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Solidarity with the student press

BY GUEST EDITORIAL | MARCH 6, 2009 7:22 AM

From The Daily Californian

On Wednesday morning, the entire editorial staff of the Daily Emerald — the independent student newspaper of the University of Oregon — went on strike in protest of the attempts of its Board of Directors to install a publisher with control over the paper’s editorial content.

Today, college newspapers across the country stand in solidarity with the editorial staff of the Daily Emerald in support of the independent collegiate press and student-controlled editorial content. We are deeply dismayed by the unethical actions of the Emerald’s Board of Directors and strongly support the strike until the staff’s demands are met and independent student journalism can be safeguarded from such attacks at the Emerald and on college campuses nationwide.

On Thursday, the Board of Directors had the audacity to publish its own version of the Oregon Daily Emerald using content from the Associated Press and a front-page statement from the board. This move is as offensive as it is stupid.

In November, the Board of Directors hired Emerald alumnus Steven A. Smith as a consultant, and he drafted a plan that included a call to hire a publisher. Smith then wrote the publisher’s job description as well as his own terms of employment for the position, which the board approved without negotiation. On Feb. 24, the board voted to hire Smith as the Emerald’s publisher and to give him unprecedented control over the paper’s editorial content and day-to-day operations.

Since its inception, the Oregon Daily Emerald has served as an invaluable learning resource for its student journalists, but if the board continues to revoke student control over the paper’s content, its mission and legacy will be invalidated. Without objectivity and independent content in the newsroom, the paper cannot properly train its student reporters, and the campus will lose an irreplaceable source of information, outside of the influence of university public-relations efforts.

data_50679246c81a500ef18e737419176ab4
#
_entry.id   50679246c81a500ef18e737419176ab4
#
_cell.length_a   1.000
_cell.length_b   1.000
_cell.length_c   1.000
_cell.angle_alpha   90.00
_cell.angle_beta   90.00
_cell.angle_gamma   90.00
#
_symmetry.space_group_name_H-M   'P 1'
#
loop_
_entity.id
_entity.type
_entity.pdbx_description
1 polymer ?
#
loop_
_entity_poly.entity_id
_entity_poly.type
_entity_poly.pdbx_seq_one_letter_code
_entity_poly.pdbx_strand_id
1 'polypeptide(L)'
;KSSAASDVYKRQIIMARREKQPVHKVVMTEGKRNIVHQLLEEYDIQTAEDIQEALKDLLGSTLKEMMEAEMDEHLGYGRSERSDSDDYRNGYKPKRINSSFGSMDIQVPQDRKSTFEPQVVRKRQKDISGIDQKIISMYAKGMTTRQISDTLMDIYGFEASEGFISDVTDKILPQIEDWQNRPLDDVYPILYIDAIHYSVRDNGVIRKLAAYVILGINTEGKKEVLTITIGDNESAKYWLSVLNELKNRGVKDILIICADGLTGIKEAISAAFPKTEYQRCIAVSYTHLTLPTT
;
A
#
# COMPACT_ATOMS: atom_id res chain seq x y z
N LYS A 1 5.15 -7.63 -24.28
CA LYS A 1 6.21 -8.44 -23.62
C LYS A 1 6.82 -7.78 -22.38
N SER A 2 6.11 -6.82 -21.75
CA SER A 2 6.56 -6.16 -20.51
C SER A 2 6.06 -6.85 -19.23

The Emerald, like many papers across the country, is in dire financial straits and faces the possibility of closure — this financial reality, however, should not force the staff members to compromise their guiding ethics as journalists or to sacrifice the paper’s autonomy. The decision to give a publisher sway over content journalists would in no way solve the paper’s financial crisis; as such, this seems to be a callous overreaching by the board and the university and an attempt to take advantage of a financially struggling, but influential student organization while the time is right.

We are living in a tough time for the newspaper business — left and right, the financial crisis is forcing papers to shut down or sacrifice their autonomy under corporate control to remain viable.

Now more than ever, we must stand strong and stand together to maintain our editorial independence — any measure of overarching interference in content undermines our journalistic standards and is unacceptable, no matter the financial situation. Practicing journalism under the possibility of censorship and the meddling influence of an administration undermines the purpose of a free press — we hope that the Board of Directors will recognize this undeniable fact and immediately meet the staff’s demands. Until then, we stand with the Oregon Daily Emerald.


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